Why the pace of Muslim women entering the workforce is accelerating
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There’s a old saying that’s true for the politics of any given economy and economics writ large: demography is destiny. Who’s in your workforce matters a whole lot, and across the Muslim world, that’s increasingly women. Saadia Zahidi is the head of Education, Gender and Work at the World Economic Forum. She talked with Marketplace host Kai Ryssdal about her new book, “Fifty Million Rising: The New Generation of Working Women Revolutionizing the Muslim World.” The following is an edited transcript of their conversation.
Kai Ryssdal: I want to start where you start in this book. You’re a kid, you’re, like, 10 years old and you go out with your dad in Pakistan somewhere. He’s I guess a petroleum engineer, right? And you go out for a day with him?
Saadia Zahidi: A geophysicist, yeah, working in the oil and gas industry.
Ryssdal: And you get out there and you find this thing that I guess fundamentally leads to this book right?
Zahidi: Yeah, you know, I was not expecting this. And I met for the first time a woman engineer on this gas field and I just hadn’t seen somebody be in what was a very, very male-dominated profession. I’d seen women, you know, be doctors and teachers, because those were socially acceptable professions. You know, as I say in the book, once she was seen, she could not be unseen. And I think that’s what’s happening for millions of young women and girls a couple of decades later as they’re seeing these new women joining the workforce and across a range of different professions.
Ryssdal: The book is called “50 Million Rising.” I want you to tell me, broadly speaking, obviously, who those 50 million are.
Zahidi: So about a decade and a half ago, across the entire Muslim world, there were only about 100 million women working. Today that’s a 155 million women. And so, the title of the book is referring to the roughly 50 million plus that have joined the workforce in the last decade and a half.
Ryssdal: What role in this rise do governments play in women being able to attain a meaningful place in the workforce?
Zahidi: You know, what’s really interesting, one of things that I found fascinating, much of it is organic. It’s happening because these previous investments were made in education, but this shift that’s happened in the last 15 years is by and large organic and not because of a top-down government policy. It’s happened because technology has become a tool of work. There’s the gig economy, people are using technology to create new kinds of platforms, and that is providing a very different type of flexibility. It’s happening because of the globalization of ideas. So not just the globalization of goods and services, but ideas. And so for a lot of these young women, their role models are no longer just what their mothers have been doing or what is happening in their neighborhood or in their communities or schools, but actually they can look at what somebody on the other side of the world is doing. And then the third reason is economic necessity. It is just simply no longer possible for a middle-class family that has aspirations for its children in an urban area and much of the emerging markets of the Muslim world to live on a single income in any household.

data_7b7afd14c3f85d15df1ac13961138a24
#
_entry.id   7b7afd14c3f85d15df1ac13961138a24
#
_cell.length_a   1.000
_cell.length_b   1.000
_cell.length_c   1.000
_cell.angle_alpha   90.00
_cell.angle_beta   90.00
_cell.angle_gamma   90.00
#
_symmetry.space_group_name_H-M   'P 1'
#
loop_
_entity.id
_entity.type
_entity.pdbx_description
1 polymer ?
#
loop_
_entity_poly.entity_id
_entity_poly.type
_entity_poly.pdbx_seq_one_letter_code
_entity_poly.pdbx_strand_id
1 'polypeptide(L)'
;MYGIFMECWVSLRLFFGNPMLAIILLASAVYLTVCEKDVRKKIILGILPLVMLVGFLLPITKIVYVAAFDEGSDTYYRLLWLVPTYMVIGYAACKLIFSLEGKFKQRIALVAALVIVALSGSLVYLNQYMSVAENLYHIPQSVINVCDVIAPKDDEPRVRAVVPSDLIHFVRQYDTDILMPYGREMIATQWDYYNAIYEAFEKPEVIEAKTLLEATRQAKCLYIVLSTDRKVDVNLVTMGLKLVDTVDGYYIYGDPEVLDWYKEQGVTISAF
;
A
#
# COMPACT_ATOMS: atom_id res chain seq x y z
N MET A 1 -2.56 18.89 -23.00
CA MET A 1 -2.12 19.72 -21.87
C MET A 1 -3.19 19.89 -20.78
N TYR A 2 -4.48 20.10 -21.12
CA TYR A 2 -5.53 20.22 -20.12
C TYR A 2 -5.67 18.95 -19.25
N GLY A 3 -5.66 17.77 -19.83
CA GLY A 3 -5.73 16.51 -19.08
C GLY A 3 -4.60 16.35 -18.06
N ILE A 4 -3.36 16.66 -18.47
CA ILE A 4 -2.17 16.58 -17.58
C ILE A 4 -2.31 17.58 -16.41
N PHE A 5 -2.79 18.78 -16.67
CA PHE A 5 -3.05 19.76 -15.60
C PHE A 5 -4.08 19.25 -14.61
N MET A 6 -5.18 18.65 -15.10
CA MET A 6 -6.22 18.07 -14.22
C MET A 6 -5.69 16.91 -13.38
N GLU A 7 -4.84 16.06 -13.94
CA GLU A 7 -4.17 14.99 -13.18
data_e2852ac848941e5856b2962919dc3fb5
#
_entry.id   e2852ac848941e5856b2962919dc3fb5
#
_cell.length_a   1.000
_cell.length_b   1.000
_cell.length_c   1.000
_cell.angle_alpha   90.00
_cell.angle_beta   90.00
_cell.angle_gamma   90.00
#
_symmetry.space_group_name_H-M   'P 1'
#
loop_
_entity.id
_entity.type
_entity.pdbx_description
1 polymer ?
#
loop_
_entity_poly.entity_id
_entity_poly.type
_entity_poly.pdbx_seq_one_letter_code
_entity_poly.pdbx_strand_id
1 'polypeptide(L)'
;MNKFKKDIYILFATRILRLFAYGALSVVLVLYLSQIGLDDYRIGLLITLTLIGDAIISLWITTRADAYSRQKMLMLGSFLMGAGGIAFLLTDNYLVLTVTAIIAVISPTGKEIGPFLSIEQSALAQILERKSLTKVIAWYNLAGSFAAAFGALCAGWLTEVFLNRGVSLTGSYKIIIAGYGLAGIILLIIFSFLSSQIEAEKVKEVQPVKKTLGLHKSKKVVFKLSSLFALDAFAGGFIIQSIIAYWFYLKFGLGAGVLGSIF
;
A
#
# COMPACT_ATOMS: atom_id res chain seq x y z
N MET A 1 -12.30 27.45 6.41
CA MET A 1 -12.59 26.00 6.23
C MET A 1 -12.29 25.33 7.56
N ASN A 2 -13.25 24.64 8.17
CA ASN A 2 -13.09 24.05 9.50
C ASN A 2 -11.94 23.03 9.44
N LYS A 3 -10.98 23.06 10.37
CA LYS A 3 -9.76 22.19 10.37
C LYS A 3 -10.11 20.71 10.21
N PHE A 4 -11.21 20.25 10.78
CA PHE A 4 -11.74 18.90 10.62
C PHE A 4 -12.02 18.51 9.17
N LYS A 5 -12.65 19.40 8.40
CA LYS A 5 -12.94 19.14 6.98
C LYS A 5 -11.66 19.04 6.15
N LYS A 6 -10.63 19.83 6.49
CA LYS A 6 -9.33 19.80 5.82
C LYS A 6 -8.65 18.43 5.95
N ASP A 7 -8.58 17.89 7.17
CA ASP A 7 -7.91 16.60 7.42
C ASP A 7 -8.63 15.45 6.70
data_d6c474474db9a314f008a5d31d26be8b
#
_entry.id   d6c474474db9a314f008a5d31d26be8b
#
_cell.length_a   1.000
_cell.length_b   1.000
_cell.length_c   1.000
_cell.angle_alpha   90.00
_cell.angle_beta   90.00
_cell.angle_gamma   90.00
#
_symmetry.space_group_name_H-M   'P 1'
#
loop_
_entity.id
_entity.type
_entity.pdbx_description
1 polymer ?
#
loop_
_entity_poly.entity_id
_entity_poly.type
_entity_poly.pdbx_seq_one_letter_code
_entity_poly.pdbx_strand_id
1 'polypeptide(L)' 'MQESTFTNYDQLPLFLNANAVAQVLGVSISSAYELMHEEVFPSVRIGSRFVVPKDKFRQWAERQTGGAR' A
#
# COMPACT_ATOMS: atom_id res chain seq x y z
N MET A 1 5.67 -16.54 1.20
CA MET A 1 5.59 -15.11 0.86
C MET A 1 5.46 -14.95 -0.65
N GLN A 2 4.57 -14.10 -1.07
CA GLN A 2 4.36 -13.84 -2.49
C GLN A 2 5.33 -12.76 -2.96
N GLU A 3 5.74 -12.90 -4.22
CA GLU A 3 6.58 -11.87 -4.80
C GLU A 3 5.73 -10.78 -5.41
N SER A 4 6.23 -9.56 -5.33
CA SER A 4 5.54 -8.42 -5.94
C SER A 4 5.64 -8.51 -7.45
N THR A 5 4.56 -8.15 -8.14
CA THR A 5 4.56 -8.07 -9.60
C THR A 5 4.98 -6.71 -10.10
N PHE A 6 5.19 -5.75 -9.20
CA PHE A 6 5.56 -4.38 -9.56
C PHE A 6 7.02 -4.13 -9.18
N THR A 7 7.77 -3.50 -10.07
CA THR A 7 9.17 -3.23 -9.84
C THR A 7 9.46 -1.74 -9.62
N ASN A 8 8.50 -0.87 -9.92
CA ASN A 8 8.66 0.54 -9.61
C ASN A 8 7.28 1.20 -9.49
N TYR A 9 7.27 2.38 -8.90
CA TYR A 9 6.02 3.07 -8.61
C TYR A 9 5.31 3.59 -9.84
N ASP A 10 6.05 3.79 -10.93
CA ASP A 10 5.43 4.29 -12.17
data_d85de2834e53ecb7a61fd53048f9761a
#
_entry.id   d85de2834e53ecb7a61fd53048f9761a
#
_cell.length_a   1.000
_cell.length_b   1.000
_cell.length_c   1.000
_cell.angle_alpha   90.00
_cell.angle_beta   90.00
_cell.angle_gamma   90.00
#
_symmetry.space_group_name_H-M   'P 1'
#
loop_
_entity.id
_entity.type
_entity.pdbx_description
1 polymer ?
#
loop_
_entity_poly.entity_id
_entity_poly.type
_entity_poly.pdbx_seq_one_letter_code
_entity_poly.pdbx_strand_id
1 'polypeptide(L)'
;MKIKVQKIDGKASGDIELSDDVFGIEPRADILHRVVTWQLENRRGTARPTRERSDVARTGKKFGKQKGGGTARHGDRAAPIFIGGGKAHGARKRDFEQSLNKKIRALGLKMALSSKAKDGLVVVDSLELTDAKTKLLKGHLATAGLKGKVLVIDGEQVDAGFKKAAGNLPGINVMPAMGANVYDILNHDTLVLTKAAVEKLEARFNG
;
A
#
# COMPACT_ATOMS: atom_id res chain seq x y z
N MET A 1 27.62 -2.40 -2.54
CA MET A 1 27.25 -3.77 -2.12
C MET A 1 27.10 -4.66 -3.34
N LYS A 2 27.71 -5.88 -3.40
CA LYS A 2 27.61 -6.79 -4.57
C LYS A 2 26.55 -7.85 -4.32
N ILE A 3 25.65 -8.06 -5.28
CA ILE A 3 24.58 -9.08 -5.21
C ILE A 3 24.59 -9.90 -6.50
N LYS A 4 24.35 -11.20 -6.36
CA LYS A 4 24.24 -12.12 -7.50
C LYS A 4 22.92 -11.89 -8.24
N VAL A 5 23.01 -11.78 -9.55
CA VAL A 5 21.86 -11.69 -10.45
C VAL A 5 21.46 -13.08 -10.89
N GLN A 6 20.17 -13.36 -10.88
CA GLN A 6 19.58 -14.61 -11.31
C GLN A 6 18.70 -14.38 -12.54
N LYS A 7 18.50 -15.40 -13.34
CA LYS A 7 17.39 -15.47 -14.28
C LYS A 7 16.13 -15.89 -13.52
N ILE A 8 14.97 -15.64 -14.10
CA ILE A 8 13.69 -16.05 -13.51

Ryssdal: There is a supply thing going on here, right? There’s obviously a huge mass of women who want to, for all the reasons you’ve laid out, get into the workforce. Is there are commensurate demand from businesses and corporations and the economic system to have these women participate?
Zahidi: In many ways, businesses seem to be ahead of governments in terms of recognizing the change that’s happening. And that’s because of two reasons. One, they’ve started to recognize the power of this market. So the combined earnings of these 155 million women across these 30 countries, it’s $1 trillion. So it makes them approximately the 16th largest economy in the world if we were comparing them to economies. And so they’re starting to think of them differently as a market. The second big reason is, across most of the Muslim world and nearly every single country, there are more women coming out of university than men, and that’s been the case for about 10 years or so now. So for example, in Saudi Arabia, out of all of the women that could be going to university, 50 percent are. And that is higher than in China, in India, in Mexico, in Brazil. And so the base of the white-collar talent in particular is more female than it is male. And that’s another thing that companies are starting to recognize, and they’re starting to design their organizations to take this new influx of talent.
Ryssdal: Does the pace of change give you pause at all? Because, you know, a couple of decades in the grand scheme of things, it is really like the blink of an eye.
Zahidi: Yeah, compared to where these countries were about a decade and a half ago, the shift is massive. It’s a 50 percent increase compared to how many women were working before. At the same time, this is still only about 30 percent of the adult population in the 30 countries that I was looking at. A lot of the women that I was speaking to in these countries, they felt that they were probably a transition generation. They are doing something that their mothers and grandmothers would never have been able to do. And yet what they’re really banking on is what happens to the generation after them. So what they’re going to do in terms of investments and their daughters, and a whole different set of aspirations that their daughters will have, and the very different views that their sons will have about what women can do, that’s I think what’s going to be the game changer in the future. And so there’s every reason to believe that this trend will accelerate.
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